This past year some organisations have been bringing unconscious bias training up the priority list, whilst others have been dropping it like a stone. What do you believe is the right approach?
In our view, this shift in focus has been driven by two very different things:
- Government cynicism about the value
The UK Government publicly announced it was phasing out unconscious bias training for civil servants. The written statement highlights that ‘there is currently no evidence that this training changes behaviour in the long term or improves workplace equality in terms of representation of women, ethnic minorities or other minority groups’.
- Employees’ belief in the value
The Black Lives Matter movement, following on the heels of #MeToo has prompted a much greater awareness of bias and aggression in organisations with many staff and bosses clamouring for more information and education.
None of us in either HR or business can fail to appreciate that we are in the midst of a social movement.. our customers, our staff, our other stakeholders all demanding we pay attention to bias and workplace inclusion. But if we stop unconscious bias training in the workplace as suggested, what do we do to fill the gap if diversity and inclusion remains a top priority?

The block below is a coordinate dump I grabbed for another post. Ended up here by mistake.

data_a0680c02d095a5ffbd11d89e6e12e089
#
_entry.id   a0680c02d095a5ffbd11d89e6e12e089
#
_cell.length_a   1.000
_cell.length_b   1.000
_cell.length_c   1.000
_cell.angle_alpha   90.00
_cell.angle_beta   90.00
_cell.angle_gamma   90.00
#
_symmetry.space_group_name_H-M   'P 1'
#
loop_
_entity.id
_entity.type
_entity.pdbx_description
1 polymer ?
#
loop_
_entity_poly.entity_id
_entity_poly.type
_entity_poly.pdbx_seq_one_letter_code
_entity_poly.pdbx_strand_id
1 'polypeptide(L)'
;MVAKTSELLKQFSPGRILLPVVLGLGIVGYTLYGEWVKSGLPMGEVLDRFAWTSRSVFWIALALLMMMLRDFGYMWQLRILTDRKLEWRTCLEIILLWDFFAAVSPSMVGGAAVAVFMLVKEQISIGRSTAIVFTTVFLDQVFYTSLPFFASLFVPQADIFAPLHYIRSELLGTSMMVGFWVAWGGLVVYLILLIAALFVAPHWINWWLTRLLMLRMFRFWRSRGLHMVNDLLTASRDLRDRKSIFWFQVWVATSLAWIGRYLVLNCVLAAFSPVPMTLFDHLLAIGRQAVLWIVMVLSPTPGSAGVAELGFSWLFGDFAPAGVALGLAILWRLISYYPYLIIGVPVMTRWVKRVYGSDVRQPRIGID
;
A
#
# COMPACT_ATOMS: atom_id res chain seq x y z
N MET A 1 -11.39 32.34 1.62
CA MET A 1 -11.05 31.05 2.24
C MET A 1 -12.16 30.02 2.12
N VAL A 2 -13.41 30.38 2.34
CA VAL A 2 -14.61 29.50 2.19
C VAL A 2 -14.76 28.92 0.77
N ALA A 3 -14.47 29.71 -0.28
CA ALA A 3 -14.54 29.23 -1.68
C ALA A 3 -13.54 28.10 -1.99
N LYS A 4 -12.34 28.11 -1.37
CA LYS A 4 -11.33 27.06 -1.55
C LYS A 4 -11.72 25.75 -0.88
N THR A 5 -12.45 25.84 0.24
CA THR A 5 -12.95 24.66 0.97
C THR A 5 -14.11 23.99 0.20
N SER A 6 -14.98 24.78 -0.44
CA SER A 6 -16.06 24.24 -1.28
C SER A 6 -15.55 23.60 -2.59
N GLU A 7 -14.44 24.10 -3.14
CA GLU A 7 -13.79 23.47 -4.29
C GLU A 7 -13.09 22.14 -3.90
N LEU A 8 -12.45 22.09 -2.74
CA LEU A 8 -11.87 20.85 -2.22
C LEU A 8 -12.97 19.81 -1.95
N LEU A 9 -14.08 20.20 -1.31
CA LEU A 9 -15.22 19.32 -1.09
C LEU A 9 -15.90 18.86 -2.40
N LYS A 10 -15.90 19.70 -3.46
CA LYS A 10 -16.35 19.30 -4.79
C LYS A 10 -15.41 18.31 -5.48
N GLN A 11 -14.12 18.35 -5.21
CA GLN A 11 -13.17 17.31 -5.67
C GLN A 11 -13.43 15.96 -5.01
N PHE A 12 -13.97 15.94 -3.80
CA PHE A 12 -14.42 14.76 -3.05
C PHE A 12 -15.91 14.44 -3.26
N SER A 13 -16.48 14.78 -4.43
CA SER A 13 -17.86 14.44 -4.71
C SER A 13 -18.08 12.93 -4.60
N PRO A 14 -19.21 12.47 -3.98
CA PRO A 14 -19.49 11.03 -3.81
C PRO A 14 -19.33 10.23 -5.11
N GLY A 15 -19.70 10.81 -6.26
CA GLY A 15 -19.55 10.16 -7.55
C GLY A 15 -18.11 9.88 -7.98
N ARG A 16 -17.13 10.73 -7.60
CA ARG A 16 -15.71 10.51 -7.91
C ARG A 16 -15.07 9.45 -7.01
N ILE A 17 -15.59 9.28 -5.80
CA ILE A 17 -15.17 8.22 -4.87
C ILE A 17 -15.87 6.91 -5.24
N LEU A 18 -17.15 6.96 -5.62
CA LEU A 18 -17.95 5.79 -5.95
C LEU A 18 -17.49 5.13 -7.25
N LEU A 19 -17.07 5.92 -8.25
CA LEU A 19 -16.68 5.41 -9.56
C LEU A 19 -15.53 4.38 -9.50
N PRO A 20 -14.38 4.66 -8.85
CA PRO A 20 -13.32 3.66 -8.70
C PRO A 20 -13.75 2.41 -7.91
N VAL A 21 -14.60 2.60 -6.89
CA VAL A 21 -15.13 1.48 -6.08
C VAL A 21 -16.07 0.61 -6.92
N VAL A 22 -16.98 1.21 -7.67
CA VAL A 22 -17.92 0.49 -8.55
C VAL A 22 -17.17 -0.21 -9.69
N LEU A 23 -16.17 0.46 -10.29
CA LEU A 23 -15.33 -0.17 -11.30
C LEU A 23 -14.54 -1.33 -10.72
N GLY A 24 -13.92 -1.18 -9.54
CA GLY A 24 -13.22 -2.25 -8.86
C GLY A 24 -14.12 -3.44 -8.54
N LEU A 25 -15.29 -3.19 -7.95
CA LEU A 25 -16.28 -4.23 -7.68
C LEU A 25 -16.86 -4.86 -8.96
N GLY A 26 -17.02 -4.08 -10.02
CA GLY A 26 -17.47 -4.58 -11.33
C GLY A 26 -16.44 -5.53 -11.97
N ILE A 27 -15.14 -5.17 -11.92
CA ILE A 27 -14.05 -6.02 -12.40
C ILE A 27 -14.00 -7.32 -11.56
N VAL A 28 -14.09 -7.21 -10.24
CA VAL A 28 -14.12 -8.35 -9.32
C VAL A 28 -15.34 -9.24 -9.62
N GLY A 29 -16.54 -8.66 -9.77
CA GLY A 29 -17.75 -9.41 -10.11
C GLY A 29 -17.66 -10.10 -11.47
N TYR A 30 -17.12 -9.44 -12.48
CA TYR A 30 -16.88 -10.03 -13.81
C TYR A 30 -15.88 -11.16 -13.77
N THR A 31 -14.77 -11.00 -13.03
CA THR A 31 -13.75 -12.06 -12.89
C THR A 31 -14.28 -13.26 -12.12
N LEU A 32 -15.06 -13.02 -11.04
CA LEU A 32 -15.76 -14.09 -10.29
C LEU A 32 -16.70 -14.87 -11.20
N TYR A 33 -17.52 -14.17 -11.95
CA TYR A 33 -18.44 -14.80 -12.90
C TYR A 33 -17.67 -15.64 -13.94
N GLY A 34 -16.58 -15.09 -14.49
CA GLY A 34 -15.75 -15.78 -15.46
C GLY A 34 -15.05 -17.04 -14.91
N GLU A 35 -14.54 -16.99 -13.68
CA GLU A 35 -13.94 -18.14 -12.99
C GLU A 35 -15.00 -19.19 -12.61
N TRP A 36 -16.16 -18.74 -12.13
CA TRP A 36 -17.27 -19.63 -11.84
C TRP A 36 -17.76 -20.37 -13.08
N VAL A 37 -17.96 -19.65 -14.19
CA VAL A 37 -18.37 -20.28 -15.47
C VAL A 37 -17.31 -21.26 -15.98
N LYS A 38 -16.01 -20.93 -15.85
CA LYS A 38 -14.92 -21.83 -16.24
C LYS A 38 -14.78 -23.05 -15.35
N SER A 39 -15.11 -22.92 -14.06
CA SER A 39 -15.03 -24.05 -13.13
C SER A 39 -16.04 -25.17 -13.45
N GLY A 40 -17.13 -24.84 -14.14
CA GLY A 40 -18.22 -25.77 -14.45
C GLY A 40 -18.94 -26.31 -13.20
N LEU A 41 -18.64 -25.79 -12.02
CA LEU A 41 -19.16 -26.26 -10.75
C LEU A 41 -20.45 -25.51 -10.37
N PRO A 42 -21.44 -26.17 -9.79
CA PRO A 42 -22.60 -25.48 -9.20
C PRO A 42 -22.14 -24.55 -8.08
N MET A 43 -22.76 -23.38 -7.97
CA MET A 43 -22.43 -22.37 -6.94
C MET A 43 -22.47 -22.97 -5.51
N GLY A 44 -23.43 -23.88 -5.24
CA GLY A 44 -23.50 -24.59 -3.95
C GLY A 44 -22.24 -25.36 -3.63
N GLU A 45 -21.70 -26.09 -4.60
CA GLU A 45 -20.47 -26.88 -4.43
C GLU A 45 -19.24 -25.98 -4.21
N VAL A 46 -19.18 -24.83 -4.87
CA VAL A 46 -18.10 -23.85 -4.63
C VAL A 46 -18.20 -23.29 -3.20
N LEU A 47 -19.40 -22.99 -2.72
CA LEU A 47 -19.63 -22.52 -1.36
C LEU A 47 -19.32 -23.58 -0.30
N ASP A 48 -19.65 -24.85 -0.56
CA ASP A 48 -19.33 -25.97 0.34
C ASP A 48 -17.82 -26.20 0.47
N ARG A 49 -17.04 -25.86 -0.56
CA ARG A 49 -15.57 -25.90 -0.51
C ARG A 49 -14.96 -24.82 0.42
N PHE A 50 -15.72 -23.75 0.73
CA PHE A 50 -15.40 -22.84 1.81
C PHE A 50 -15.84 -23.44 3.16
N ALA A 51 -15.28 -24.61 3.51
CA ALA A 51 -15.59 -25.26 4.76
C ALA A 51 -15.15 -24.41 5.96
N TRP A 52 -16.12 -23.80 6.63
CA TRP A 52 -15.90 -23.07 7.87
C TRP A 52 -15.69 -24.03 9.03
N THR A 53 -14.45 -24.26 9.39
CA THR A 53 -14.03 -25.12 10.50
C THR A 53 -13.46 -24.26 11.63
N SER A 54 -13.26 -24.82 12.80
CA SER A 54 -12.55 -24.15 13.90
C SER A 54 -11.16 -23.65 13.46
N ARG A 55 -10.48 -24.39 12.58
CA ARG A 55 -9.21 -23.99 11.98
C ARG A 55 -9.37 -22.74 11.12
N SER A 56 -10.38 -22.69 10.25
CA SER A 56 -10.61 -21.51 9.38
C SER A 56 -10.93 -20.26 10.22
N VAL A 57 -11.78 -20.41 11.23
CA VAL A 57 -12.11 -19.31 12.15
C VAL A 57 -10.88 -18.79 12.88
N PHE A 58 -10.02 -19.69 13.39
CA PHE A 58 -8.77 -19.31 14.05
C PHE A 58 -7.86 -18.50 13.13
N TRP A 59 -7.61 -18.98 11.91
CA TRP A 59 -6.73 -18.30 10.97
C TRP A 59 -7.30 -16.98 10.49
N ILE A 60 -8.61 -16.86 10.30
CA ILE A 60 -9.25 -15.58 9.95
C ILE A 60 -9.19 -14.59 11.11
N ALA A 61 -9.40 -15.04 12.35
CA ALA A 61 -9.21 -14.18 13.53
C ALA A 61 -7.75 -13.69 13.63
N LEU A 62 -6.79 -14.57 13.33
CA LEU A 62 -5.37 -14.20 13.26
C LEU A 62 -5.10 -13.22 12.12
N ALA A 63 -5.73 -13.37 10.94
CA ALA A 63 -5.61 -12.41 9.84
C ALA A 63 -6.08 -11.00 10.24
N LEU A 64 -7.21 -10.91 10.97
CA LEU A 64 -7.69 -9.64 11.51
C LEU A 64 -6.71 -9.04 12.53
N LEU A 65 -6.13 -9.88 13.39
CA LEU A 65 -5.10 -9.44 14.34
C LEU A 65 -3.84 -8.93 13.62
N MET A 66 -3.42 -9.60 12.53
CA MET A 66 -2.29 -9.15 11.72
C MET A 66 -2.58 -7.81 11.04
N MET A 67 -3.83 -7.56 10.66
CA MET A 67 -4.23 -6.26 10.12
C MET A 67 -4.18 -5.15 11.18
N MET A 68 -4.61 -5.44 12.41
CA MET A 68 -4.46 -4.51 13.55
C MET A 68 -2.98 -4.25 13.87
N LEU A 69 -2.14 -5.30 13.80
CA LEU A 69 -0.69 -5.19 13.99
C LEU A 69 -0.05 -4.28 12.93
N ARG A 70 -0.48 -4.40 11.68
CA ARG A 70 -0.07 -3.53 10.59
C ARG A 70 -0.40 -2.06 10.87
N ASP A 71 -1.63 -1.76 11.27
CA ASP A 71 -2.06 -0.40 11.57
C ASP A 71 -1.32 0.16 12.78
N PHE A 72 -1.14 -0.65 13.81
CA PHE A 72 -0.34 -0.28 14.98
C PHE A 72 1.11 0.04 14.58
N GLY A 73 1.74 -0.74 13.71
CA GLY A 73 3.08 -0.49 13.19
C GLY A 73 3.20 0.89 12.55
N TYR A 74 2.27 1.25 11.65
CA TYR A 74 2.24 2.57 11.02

The government statement has left a lot of organisations floundering.
Where does this leave us?
The government statement went on to say, ‘there is no recognised way of assuring the quality of unconscious bias training’. Hilarious! Of all the outcomes of the report we found this statement hugely frustrating as if the training is bad, then find some good training, don’t just stop the training altogether. What a defeatist approach!